An unknown number of Clackamas County ballots for the May 17 primary election were sent — and returned — with defective barcodes, officials reported this week, an error that will cost the county extra money and could delay results.
Longtime Clerk Sherry Hall announced Wednesday that an error by the county’s contracted printer had caused the barcodes on some ballots to be blurred and unreadable by the automatic processing equipment. Election officials didn’t notice the error before the ballots were sent to voters.
The ballots are valid and will be counted, Hall assured voters in the news release, but will have to be tallied manually in a routine but painstaking process that officials expect will add to the already heavy workload on county elections personnel.
Under this process, which has been routinely used in the past for ballots damaged in the mail or by the voters themselves (spills, etc.), at least two election workers of different political parties will participate in the process of copying the votes of the defective ballots onto new ballots for processing.
Election observers will witness the process and the county will keep the damaged ballots on file, Hall said. The clerk said she did not know how many ballots were affected by the printing error, but told The Oregonian that approximately 6 in 10 of the first 400 ballots the county attempted to process Wednesday were rejected.
“It is our objective to count every validly cast vote in this election and every election. Our voters are entitled to expect nothing less,” Hall stated. “We have plans and procedures in place to competently and correctly respond to this situation and many others.”
The defective bar codes do not identify voters nor do they relate in any way to voters’ selections on candidates or measures, Hall said. The code merely identifies the “ballot style” so that the equipment can tally the votes in the correct elections.
Clackamas County Chair Tootie Smith said in a statement Friday that she was “aghast” when she heard about the misprints.
“Many questions came through my mind: ‘Is my ballot secure?’ ‘Will my vote count?’ ‘How can I trust government to do what is right?'” she said. “Nothing is more honorable and sacred than the integrity of elections and full trust in the outcome. Regardless of intent or innocence of a mistake, there will be lingering questions about this election and the process used to remedy the situation.”
If there were time or the legal ability to do so, Smith said she would call for the ballots to be reprinted and resent, but that is not possible. Smith admitted that election results could be delayed by the sheer volume of affected ballots, which is not fully known at this time.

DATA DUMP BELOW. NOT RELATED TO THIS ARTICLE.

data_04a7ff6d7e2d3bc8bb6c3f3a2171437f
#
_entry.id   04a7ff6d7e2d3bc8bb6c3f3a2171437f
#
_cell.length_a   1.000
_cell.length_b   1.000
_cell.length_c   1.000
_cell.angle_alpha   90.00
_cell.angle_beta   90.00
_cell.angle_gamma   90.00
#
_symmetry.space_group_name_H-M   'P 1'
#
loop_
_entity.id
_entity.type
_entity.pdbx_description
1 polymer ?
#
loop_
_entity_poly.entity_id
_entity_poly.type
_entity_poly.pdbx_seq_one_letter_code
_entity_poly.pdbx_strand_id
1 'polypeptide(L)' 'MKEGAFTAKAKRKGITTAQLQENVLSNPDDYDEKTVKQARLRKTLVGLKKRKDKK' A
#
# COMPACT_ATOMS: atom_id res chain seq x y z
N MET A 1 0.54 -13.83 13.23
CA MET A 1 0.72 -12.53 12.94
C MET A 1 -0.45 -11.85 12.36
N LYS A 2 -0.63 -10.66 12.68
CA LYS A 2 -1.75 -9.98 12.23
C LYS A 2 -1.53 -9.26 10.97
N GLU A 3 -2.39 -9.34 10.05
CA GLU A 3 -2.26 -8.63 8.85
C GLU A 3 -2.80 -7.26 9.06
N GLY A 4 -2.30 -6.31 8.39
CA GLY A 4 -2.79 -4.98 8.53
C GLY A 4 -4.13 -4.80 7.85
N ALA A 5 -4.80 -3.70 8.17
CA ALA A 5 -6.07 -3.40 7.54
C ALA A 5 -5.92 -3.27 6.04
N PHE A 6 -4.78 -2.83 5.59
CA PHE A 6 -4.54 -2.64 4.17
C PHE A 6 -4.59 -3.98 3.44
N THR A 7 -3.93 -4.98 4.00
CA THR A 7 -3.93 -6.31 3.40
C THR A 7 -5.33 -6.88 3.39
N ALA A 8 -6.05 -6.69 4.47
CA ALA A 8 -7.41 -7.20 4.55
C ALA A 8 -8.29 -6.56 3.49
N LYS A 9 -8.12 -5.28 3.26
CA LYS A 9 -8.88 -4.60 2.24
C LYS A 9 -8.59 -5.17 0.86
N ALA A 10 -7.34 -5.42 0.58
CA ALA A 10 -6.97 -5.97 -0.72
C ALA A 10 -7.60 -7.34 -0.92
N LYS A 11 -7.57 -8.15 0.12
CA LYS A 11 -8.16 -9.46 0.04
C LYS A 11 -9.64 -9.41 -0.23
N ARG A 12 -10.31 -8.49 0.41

“As chair of the Clackamas County Commission, I do not have authority over the elected county clerk,” Smith said. “However, my most important job is to build public trust in government. You can rest assured I am always pushing for accountability and transparency in future elections.”
This is not the first time Clackamas County has suffered technical woes during a hotly anticipated election cycle. Indeed, just two years ago, the clerk’s office reported an equipment failure with an automatic envelope opener mere hours before the polls closed on Election Day — though the issue ultimately did not impact the county’s ability to tally or report results.
Other more serious issues include a 2010 printing error affecting a commissioner’s race that cost the county more than $100,000 in reprinting costs, and the hiring of a temporary elections worker in 2013 who was later convicted of election fraud for filling in blank spaces on two ballots with Republican candidates.
Hall, who has held the elected county clerk position since 2003, is being challenged this year by Catherine McMullen, who serves as a program specialist for the Multnomah County Elections Division and is certified as an elections administrator. The nonpartisan race will be on the November ballot.
In the wake of Wednesday’s announcement, McMullen blasted Hall for what she called a “litany of election mistakes” during her opponent’s tenure as county clerk. She characterized the reporting of a county error on the eve of a big election as “almost de rigeur.”
McMullen went on to estimate that, if the error ultimately affected only 10% of ballots, it would cost the county an additional $50,000 to $100,000 to tally the results.
“These types of mistakes are preventable and erode trust between the citizens and our democratic processes,” she said in a statement. “It is crucial to stop these costly errors so our elections can run smoothly, securely, and transparently.”
For further information, contact Clackamas County Elections at 503-655-8510.
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